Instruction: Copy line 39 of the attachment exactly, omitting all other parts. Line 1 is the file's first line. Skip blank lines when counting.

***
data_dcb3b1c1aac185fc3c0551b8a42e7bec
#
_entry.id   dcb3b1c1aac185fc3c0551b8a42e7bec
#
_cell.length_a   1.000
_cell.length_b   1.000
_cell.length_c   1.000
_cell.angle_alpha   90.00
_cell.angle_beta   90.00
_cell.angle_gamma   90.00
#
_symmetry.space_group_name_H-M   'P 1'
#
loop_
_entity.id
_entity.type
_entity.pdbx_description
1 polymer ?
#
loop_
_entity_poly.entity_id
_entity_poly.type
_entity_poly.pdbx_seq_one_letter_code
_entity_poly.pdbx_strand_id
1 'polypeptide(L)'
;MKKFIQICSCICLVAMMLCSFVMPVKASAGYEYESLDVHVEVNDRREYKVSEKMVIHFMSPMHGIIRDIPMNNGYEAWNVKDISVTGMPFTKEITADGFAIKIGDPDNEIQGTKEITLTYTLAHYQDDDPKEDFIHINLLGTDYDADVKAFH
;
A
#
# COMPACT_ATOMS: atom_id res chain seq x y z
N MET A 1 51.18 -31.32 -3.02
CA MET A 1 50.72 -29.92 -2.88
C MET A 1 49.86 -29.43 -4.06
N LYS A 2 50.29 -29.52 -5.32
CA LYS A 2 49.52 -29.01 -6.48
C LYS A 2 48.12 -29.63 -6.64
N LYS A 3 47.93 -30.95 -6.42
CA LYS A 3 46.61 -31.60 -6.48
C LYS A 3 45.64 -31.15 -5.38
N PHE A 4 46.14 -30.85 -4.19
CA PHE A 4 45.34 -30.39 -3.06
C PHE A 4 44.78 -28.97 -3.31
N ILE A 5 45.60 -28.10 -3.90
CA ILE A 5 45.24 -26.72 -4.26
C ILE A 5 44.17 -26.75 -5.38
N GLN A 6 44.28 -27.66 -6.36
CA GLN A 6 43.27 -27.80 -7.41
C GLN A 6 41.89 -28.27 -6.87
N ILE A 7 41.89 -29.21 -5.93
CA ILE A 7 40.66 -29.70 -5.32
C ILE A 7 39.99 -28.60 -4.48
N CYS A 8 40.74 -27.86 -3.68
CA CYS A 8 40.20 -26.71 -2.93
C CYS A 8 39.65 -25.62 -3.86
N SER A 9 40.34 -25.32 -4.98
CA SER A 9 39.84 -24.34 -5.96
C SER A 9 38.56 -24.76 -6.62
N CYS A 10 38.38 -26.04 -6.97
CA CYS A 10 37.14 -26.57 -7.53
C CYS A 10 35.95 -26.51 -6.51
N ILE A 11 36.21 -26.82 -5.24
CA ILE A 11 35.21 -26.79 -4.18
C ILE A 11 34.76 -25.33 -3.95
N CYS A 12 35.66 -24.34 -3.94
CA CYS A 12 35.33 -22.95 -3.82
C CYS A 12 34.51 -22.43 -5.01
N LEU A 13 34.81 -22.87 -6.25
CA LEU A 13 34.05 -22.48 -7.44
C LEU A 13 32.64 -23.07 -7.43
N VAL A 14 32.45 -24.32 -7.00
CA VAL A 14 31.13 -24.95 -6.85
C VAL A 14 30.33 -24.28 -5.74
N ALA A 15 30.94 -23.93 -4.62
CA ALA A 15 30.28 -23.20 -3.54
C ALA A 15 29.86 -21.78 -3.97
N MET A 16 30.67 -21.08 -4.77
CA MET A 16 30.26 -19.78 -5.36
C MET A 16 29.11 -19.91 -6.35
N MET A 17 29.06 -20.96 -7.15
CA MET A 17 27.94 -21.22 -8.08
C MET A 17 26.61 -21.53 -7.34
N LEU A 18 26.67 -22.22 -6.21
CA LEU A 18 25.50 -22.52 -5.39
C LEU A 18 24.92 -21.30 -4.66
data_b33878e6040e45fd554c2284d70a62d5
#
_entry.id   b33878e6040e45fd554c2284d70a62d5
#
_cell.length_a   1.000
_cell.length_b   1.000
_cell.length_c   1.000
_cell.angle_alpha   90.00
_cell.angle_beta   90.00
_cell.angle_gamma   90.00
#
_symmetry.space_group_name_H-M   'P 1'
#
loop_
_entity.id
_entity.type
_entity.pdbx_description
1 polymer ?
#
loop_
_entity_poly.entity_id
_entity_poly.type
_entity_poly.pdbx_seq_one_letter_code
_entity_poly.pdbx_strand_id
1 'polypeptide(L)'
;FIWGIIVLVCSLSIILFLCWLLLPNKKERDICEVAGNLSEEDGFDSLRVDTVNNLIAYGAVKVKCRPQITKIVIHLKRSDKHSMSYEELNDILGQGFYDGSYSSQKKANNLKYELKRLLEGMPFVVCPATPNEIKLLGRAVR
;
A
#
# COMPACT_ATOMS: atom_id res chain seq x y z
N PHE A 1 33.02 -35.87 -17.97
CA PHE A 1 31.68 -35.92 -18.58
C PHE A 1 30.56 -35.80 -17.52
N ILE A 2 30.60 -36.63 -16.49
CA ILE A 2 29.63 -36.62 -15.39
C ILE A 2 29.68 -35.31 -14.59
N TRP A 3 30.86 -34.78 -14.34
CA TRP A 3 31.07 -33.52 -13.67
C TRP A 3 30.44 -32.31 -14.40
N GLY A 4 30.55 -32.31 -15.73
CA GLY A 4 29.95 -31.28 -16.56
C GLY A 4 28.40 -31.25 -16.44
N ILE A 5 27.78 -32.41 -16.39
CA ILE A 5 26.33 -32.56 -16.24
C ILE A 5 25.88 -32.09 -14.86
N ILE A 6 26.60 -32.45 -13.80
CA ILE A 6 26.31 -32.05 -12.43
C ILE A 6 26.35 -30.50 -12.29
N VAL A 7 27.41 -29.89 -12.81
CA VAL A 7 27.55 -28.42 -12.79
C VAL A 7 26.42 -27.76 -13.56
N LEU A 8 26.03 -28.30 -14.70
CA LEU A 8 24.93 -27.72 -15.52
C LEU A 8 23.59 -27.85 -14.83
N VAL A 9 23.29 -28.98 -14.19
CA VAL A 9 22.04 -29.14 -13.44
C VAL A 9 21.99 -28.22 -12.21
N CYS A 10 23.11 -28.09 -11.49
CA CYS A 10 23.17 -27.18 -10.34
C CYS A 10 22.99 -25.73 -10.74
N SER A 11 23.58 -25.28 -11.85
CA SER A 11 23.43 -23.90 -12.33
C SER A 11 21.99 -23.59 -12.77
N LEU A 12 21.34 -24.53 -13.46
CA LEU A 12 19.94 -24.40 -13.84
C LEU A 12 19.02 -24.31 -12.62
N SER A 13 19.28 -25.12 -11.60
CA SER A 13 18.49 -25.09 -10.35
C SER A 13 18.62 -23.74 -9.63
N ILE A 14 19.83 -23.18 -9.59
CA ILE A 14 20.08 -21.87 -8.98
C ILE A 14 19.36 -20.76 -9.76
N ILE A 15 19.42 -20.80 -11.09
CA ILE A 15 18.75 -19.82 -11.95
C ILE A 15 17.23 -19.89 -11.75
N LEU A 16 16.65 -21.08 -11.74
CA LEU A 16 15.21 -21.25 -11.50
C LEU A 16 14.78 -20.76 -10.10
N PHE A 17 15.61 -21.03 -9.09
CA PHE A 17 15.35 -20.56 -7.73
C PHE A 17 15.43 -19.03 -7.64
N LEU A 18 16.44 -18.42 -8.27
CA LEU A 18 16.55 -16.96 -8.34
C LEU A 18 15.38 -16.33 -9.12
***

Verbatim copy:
C LYS A 3 45.64 -31.15 -5.38